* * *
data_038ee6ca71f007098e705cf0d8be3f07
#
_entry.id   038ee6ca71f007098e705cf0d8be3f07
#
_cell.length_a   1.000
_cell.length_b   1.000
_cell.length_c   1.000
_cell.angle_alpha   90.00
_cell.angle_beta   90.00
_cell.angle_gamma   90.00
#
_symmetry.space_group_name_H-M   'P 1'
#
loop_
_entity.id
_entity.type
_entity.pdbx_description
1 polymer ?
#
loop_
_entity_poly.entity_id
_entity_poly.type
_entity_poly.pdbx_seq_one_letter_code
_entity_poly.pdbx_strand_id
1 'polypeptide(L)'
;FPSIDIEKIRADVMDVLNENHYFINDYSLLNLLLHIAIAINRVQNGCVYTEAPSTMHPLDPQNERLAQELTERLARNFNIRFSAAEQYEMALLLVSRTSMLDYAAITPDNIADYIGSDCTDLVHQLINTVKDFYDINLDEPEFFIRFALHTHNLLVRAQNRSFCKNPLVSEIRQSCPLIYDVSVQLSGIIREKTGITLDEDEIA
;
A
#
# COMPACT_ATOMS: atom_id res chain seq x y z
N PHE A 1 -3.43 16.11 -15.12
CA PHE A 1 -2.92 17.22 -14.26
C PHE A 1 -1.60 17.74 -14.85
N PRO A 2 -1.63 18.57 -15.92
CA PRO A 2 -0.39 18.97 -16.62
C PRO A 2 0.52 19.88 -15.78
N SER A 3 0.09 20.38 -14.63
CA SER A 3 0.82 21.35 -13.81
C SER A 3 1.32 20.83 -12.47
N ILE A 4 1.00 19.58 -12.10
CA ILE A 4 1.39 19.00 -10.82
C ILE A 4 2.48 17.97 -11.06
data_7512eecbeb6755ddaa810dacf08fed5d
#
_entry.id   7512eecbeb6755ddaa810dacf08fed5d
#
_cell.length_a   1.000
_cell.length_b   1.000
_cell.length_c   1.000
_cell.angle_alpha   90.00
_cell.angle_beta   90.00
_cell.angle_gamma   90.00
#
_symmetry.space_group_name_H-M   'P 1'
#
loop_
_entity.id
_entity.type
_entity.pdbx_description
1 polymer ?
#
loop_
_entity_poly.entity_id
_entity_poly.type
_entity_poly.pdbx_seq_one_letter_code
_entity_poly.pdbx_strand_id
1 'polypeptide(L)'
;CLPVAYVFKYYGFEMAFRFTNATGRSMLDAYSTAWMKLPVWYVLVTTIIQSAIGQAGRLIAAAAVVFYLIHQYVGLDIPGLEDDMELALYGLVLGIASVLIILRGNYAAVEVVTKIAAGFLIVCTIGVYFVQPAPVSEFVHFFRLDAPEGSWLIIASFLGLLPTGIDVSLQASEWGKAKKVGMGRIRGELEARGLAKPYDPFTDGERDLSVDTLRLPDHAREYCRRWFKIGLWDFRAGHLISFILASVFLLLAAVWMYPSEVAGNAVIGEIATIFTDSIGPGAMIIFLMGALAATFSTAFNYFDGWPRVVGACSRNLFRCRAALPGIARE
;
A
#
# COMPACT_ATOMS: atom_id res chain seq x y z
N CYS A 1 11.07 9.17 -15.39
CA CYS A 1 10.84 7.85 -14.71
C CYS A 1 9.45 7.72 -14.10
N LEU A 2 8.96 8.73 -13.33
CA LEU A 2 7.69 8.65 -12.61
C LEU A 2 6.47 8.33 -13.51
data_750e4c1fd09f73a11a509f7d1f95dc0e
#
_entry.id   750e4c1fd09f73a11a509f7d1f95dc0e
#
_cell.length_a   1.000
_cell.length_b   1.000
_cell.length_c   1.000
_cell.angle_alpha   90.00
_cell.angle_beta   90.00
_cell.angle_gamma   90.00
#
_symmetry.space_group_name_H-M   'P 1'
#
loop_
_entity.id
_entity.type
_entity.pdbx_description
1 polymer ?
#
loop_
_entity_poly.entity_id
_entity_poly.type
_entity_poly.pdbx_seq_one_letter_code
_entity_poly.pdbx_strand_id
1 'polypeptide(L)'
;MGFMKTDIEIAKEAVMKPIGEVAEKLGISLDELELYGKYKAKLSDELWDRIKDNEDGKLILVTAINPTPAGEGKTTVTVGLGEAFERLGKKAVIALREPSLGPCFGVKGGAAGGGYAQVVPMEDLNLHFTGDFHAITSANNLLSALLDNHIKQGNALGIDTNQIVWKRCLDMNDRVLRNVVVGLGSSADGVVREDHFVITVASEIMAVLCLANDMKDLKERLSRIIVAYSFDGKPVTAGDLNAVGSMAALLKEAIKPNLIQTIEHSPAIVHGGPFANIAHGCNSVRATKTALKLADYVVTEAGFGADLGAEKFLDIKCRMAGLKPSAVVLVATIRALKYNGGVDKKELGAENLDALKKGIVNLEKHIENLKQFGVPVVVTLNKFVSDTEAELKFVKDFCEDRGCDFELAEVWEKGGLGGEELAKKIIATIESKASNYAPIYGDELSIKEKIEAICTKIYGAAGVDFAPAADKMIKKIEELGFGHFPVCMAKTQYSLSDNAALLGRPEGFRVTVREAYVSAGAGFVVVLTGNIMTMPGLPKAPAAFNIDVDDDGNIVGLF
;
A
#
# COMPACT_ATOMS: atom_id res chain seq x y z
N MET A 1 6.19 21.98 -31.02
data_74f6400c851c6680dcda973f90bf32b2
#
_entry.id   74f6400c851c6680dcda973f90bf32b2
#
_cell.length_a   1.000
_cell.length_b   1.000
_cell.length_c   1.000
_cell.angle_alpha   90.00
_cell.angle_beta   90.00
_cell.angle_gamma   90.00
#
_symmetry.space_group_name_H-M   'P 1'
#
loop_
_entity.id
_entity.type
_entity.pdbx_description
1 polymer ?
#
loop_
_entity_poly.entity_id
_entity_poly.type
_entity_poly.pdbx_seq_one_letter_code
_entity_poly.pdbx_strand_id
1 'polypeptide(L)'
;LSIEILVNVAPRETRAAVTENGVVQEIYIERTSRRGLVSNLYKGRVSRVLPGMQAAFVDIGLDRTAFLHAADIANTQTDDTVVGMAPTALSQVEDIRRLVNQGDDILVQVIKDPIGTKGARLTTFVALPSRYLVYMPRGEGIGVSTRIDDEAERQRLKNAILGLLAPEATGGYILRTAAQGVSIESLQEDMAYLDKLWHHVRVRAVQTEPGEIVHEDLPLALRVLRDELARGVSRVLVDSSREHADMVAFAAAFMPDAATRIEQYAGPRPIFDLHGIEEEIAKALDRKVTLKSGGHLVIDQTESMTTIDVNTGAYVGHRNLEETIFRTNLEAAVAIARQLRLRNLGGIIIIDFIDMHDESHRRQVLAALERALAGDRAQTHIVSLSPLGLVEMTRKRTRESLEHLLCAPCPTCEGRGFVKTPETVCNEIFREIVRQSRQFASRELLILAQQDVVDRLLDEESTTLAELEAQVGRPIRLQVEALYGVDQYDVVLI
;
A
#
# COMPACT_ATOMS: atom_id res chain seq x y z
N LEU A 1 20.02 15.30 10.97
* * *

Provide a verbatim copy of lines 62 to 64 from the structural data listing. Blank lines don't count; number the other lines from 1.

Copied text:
loop_
_entity_poly.entity_id
_entity_poly.type